Anwar said that Najib’s administration practiced religious intolerance and double standards when dealing with religious matters particularly during the recent row over Malay-language bibles and the directive to remove Christian symbols during a Christmas function attended by the Prime Minister.
“Malay-language bibles have not been allowed to be brought into Malaysia resulting in thousands of copies being left to rot at the Customs holding.
“Two weeks ago, the Najib government apparently relented by allowing an initial 5,000 copies to be brought in but the offer was attached with so many conditions including stamping them with serial numbers and caveats against dissemination to others apart from Christians, that church leaders have rejected it.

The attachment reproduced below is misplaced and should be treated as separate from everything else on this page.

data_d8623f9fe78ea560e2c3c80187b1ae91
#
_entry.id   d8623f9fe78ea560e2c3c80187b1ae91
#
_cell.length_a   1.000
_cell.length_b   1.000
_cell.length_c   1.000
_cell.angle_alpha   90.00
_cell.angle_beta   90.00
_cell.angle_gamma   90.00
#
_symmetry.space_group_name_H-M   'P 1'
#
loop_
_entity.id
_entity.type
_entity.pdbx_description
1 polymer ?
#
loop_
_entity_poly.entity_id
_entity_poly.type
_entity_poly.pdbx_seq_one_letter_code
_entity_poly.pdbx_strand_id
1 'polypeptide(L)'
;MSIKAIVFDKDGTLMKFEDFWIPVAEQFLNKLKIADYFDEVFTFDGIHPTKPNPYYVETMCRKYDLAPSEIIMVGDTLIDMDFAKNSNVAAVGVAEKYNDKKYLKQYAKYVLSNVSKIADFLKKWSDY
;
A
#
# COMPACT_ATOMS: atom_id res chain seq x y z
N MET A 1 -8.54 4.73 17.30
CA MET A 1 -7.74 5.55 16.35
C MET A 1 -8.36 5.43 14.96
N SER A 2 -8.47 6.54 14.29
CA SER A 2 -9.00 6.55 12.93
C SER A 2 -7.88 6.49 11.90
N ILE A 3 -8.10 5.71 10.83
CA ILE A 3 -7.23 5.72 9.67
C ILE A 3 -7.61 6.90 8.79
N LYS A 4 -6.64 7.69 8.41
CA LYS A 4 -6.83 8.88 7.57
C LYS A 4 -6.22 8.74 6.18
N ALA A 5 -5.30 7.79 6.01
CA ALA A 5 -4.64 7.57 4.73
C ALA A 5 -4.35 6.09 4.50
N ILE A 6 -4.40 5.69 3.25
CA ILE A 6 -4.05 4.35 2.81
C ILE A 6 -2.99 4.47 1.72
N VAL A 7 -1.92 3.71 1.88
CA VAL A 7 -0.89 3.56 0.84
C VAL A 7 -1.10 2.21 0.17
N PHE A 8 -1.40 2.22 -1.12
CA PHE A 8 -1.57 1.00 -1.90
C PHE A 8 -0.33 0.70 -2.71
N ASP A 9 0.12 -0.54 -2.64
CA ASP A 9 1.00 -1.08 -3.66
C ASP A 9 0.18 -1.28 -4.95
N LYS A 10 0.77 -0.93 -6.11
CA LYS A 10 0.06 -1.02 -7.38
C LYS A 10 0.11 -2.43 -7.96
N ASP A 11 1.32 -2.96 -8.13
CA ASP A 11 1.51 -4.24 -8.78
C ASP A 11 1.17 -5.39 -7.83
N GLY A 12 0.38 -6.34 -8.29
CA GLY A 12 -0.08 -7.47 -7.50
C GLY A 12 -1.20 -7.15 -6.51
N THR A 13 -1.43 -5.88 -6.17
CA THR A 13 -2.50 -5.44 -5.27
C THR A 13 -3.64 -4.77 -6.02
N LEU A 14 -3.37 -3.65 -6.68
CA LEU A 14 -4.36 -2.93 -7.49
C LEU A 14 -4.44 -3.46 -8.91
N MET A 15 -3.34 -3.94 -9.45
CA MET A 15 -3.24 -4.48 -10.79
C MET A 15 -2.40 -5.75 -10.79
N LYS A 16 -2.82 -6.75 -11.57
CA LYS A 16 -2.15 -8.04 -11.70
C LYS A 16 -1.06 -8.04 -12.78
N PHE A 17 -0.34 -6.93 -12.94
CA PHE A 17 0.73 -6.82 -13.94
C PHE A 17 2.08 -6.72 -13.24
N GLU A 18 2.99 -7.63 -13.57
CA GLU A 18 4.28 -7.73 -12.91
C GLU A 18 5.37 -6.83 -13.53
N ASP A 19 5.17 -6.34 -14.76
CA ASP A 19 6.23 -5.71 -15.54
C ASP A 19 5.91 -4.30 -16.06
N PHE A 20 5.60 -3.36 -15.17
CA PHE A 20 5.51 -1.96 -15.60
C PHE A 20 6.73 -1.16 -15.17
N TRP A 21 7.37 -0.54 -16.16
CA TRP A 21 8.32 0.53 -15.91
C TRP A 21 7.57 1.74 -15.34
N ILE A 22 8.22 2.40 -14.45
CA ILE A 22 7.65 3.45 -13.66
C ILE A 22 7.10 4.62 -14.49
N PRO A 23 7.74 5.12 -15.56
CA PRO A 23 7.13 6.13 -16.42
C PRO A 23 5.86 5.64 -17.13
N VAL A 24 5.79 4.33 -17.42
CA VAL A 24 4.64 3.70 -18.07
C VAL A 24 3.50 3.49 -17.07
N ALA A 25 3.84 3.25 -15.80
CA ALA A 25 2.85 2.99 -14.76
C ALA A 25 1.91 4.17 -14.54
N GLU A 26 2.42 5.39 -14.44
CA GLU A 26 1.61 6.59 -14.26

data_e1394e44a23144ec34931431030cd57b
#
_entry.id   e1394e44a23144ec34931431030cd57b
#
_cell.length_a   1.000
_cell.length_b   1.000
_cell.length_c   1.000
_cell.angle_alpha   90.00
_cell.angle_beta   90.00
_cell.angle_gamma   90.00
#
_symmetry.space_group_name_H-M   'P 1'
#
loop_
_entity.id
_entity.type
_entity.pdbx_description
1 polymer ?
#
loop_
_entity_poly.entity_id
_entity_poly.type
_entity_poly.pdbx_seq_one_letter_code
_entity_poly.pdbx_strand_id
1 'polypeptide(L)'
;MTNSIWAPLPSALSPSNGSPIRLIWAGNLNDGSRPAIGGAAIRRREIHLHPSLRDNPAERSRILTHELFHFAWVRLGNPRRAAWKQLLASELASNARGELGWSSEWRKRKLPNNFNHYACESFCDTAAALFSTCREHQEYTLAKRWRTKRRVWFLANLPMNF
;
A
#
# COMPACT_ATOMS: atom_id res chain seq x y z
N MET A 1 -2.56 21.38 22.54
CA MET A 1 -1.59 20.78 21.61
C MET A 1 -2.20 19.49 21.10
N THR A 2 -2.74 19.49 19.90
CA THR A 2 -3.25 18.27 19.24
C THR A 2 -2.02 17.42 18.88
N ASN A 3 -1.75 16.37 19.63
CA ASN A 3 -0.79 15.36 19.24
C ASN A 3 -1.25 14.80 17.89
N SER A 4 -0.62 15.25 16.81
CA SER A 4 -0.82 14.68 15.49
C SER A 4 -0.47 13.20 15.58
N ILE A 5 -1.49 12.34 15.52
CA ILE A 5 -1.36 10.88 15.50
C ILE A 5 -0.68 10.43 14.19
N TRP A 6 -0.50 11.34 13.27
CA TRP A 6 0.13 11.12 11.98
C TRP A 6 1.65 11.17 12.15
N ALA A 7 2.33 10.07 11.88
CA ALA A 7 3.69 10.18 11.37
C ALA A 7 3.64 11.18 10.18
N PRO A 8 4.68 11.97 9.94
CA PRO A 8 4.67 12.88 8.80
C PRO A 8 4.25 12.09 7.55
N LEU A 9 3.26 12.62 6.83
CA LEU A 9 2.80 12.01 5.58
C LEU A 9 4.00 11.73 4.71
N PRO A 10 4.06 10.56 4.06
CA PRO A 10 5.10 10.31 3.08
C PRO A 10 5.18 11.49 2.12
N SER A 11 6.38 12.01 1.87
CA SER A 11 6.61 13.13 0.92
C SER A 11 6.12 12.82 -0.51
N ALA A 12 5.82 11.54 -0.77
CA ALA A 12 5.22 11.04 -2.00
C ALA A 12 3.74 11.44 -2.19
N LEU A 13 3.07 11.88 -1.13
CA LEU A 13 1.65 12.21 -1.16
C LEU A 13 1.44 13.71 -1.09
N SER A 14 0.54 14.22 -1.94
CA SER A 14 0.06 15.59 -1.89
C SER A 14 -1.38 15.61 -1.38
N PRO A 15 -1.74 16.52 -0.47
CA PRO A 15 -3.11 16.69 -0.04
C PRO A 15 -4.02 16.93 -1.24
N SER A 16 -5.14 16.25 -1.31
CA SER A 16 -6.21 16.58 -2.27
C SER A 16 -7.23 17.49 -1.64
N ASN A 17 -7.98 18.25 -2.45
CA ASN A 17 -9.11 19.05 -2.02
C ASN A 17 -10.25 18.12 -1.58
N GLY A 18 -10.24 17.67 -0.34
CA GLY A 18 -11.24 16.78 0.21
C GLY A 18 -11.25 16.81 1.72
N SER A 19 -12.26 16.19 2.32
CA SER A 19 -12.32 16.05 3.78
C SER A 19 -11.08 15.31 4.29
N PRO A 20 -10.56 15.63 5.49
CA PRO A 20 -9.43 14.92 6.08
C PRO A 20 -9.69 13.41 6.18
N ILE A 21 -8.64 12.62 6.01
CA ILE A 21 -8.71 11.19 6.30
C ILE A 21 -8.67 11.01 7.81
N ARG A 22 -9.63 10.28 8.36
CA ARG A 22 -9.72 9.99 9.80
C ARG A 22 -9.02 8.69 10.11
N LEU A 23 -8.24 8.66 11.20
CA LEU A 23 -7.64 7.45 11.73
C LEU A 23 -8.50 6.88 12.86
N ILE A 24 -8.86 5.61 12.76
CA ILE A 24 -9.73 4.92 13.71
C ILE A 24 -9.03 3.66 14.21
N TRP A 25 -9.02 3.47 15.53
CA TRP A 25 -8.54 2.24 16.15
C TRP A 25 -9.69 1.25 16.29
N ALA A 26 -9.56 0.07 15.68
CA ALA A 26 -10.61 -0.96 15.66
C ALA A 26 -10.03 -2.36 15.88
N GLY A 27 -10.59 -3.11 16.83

“And in the meantime, the Najib administration continues to ban Christians from using the word ‘Allah’ to refer to God,” Anwar said.
He added that the administration also practiced selective persecution when punishing Muslims, citing the example of the order to whip a Muslim girl for consuming beer.
“In July 2009, a Muslim single mother was sentenced to be flogged for drinking beer while Muslims  from the rich and powerful class continue to imbibe alcohol in exclusive clubs with impunity.
“The double standards cannot be more glaring than the fact that the son of a former Prime Minister continues to hold a substantial stake in one of the largest breweries in Southeast Asia without any molestation from the religious authorities,” he said.
Anwar sarcastically added he was aware it would be “wishful thinking” to expect the government to “acknowledge” the contribution of its political rivals to foster greater cohesiveness among the communities.
“But it would at least be reasonable to expect that such efforts should not be met with punitive responses.